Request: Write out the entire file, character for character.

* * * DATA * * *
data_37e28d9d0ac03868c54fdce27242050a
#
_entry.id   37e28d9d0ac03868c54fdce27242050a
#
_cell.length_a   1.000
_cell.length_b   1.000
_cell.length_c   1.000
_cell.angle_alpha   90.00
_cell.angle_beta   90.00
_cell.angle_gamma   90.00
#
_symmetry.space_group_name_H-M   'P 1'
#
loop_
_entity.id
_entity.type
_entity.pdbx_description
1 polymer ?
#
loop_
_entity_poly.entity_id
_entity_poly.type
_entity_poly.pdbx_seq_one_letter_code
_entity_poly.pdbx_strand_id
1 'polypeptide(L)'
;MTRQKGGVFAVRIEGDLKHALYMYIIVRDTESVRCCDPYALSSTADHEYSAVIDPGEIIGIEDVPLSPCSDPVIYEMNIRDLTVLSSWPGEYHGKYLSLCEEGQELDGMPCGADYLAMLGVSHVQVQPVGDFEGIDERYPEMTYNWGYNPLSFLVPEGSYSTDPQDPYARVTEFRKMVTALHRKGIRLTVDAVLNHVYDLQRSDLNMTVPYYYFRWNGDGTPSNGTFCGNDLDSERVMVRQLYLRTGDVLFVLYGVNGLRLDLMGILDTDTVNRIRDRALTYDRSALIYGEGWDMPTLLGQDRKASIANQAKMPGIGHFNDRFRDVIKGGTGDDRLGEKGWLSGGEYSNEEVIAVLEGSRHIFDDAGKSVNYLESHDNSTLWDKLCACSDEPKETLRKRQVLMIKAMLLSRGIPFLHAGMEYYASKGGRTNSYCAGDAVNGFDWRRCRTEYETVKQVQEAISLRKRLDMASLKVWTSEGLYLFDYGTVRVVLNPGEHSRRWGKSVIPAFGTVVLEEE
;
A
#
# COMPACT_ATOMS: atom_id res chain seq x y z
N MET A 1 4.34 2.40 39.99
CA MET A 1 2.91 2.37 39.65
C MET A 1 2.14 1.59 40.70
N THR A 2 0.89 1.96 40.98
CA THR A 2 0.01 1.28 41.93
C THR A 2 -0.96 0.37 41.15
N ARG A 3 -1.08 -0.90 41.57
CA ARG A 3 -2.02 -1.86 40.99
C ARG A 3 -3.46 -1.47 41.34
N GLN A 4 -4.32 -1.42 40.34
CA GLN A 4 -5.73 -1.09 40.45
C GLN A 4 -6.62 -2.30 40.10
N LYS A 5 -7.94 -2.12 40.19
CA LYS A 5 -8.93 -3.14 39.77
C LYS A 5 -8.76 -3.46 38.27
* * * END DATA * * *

data_37e28d9d0ac03868c54fdce27242050a
#
_entry.id   37e28d9d0ac03868c54fdce27242050a
#
_cell.length_a   1.000
_cell.length_b   1.000
_cell.length_c   1.000
_cell.angle_alpha   90.00
_cell.angle_beta   90.00
_cell.angle_gamma   90.00
#
_symmetry.space_group_name_H-M   'P 1'
#
loop_
_entity.id
_entity.type
_entity.pdbx_description
1 polymer ?
#
loop_
_entity_poly.entity_id
_entity_poly.type
_entity_poly.pdbx_seq_one_letter_code
_entity_poly.pdbx_strand_id
1 'polypeptide(L)'
;MTRQKGGVFAVRIEGDLKHALYMYIIVRDTESVRCCDPYALSSTADHEYSAVIDPGEIIGIEDVPLSPCSDPVIYEMNIRDLTVLSSWPGEYHGKYLSLCEEGQELDGMPCGADYLAMLGVSHVQVQPVGDFEGIDERYPEMTYNWGYNPLSFLVPEGSYSTDPQDPYARVTEFRKMVTALHRKGIRLTVDAVLNHVYDLQRSDLNMTVPYYYFRWNGDGTPSNGTFCGNDLDSERVMVRQLYLRTGDVLFVLYGVNGLRLDLMGILDTDTVNRIRDRALTYDRSALIYGEGWDMPTLLGQDRKASIANQAKMPGIGHFNDRFRDVIKGGTGDDRLGEKGWLSGGEYSNEEVIAVLEGSRHIFDDAGKSVNYLESHDNSTLWDKLCACSDEPKETLRKRQVLMIKAMLLSRGIPFLHAGMEYYASKGGRTNSYCAGDAVNGFDWRRCRTEYETVKQVQEAISLRKRLDMASLKVWTSEGLYLFDYGTVRVVLNPGEHSRRWGKSVIPAFGTVVLEEE
;
A
#
# COMPACT_ATOMS: atom_id res chain seq x y z
N MET A 1 4.34 2.40 39.99
CA MET A 1 2.91 2.37 39.65
C MET A 1 2.14 1.59 40.70
N THR A 2 0.89 1.96 40.98
CA THR A 2 0.01 1.28 41.93
C THR A 2 -0.96 0.37 41.15
N ARG A 3 -1.08 -0.90 41.57
CA ARG A 3 -2.02 -1.86 40.99
C ARG A 3 -3.46 -1.47 41.34
N GLN A 4 -4.32 -1.42 40.34
CA GLN A 4 -5.73 -1.09 40.45
C GLN A 4 -6.62 -2.30 40.10
N LYS A 5 -7.94 -2.12 40.19
CA LYS A 5 -8.93 -3.14 39.77
C LYS A 5 -8.76 -3.46 38.27